• Have you thought about identity theft insurance? It’s no joke. Identity theft insurance may repay you for stolen funds and recovery expenses. It’s really affordable, and these days, it’s really important!
  • What about long-term disability insurance? Sorry to say it, but something disabling can happen in an instant. Should a disability prevent you from working, long-term disability insurance replaces a portion of your income until you can work again. Without disability insurance coverage, you may find yourself without money — and no ability to make more. Disability insurance can really save you if you can’t work.
  • Will you tap into a health savings account (HSA)? HSAs help individuals and families pay for expenses before you reach your (often expensive) deductible. You can set aside money on a pre-tax basis to pay for qualified medical expenses. Perks: An HSA’s funds roll over year to year if you don’t spend the money in your HSA. An HSA may earn interest or other earnings, which are not taxable.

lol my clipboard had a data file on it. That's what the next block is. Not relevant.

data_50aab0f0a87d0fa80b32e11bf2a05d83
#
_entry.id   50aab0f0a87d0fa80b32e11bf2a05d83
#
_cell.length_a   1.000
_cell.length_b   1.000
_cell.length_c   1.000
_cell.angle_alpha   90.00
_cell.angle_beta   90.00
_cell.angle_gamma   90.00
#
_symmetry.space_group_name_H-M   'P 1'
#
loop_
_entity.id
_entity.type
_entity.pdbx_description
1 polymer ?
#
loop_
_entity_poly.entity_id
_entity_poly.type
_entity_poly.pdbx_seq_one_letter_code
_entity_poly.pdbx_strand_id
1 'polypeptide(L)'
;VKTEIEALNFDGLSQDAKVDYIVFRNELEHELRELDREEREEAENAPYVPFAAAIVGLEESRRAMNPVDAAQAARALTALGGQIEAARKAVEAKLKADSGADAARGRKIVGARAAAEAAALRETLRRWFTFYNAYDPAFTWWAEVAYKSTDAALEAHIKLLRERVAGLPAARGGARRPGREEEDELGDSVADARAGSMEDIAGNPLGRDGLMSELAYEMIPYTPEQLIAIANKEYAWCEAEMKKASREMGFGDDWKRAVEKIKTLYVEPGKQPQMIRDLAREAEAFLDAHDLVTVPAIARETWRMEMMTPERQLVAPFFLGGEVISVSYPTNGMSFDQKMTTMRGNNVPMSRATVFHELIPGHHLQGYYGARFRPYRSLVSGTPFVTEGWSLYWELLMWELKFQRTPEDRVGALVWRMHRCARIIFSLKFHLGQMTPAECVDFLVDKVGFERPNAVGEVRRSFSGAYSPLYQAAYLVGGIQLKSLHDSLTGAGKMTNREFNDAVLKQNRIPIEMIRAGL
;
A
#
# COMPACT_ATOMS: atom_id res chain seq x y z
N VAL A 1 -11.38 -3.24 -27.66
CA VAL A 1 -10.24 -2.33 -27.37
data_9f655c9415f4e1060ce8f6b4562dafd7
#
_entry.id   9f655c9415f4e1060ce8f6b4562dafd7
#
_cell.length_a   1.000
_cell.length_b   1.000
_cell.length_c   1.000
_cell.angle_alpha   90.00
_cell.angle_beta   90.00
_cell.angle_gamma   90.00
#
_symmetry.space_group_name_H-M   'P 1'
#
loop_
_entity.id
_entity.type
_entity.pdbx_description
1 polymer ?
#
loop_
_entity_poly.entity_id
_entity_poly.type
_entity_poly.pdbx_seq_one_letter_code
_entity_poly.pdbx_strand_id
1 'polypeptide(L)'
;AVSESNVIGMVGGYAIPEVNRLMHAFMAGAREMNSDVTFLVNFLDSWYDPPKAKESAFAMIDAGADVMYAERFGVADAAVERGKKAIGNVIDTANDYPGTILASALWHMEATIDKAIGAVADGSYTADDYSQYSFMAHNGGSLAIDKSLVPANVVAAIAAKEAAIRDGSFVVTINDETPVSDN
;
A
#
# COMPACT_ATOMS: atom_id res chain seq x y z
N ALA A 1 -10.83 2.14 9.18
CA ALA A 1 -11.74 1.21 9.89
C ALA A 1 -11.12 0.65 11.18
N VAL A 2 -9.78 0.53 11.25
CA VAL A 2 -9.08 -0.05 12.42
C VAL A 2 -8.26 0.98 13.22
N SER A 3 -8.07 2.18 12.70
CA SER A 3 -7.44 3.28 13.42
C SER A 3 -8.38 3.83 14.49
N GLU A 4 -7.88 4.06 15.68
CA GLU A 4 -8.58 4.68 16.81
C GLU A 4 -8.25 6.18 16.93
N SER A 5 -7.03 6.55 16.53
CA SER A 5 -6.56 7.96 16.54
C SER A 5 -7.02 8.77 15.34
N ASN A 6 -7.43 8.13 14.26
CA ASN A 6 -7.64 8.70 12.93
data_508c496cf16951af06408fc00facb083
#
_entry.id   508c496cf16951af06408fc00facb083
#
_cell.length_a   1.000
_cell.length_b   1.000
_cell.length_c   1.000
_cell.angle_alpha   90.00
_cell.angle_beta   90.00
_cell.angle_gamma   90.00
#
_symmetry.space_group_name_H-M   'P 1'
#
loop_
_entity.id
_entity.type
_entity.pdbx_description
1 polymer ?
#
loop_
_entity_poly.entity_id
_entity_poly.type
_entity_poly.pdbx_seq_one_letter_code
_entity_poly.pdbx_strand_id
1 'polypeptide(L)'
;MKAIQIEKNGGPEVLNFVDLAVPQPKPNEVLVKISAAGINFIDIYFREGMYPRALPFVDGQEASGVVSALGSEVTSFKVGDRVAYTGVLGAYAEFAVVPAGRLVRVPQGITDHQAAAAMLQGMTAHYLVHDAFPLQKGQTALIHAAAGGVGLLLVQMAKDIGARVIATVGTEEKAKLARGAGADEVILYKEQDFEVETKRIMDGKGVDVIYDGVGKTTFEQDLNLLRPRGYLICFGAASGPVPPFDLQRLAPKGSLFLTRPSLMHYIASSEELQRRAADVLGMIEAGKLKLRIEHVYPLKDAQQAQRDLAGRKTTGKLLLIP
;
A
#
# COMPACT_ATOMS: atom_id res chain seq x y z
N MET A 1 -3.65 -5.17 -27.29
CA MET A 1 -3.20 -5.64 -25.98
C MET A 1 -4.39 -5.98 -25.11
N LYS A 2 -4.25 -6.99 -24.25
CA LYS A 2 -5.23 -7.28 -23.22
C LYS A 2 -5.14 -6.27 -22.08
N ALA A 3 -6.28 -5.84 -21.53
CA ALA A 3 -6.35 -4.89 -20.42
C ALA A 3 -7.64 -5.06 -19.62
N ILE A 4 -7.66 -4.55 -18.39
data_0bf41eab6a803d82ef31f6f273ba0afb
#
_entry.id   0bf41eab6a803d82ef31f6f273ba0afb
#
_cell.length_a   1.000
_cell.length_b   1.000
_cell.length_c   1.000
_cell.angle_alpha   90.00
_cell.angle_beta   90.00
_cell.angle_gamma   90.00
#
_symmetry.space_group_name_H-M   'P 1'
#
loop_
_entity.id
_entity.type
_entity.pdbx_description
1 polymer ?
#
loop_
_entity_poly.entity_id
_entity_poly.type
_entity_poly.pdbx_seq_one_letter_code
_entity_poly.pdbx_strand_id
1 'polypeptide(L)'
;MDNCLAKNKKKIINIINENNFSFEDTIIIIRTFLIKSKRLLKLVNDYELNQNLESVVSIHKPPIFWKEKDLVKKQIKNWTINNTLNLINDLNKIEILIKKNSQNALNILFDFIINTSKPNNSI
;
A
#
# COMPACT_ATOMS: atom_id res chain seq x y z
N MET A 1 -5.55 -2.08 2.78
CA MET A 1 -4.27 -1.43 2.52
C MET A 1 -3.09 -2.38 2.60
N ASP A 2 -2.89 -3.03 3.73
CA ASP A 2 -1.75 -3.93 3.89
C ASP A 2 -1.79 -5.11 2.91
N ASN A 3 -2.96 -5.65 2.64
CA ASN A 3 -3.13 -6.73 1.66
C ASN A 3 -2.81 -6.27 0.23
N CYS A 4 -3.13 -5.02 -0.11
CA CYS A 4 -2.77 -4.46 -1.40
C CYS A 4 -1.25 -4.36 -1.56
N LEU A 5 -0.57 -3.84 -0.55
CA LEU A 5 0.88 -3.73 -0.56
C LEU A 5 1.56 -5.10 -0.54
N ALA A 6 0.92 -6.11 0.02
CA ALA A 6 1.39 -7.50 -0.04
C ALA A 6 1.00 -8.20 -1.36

Does your company offer any other types of “other” items you should consider, like term life insurance options?


Research, Research, Research

You may not want to use the same health insurance that you currently have, but are you sure it’s the best move? Do some careful research when you consider switching plans so you know what will work best for you! Here’s how to do your research.

Step 1: How much will you pay?

This may be painstaking, but it’s really important to know how much you’d pay per month to your insurance company (your premium) if you switch plans, even if you won’t use medical services during any given month.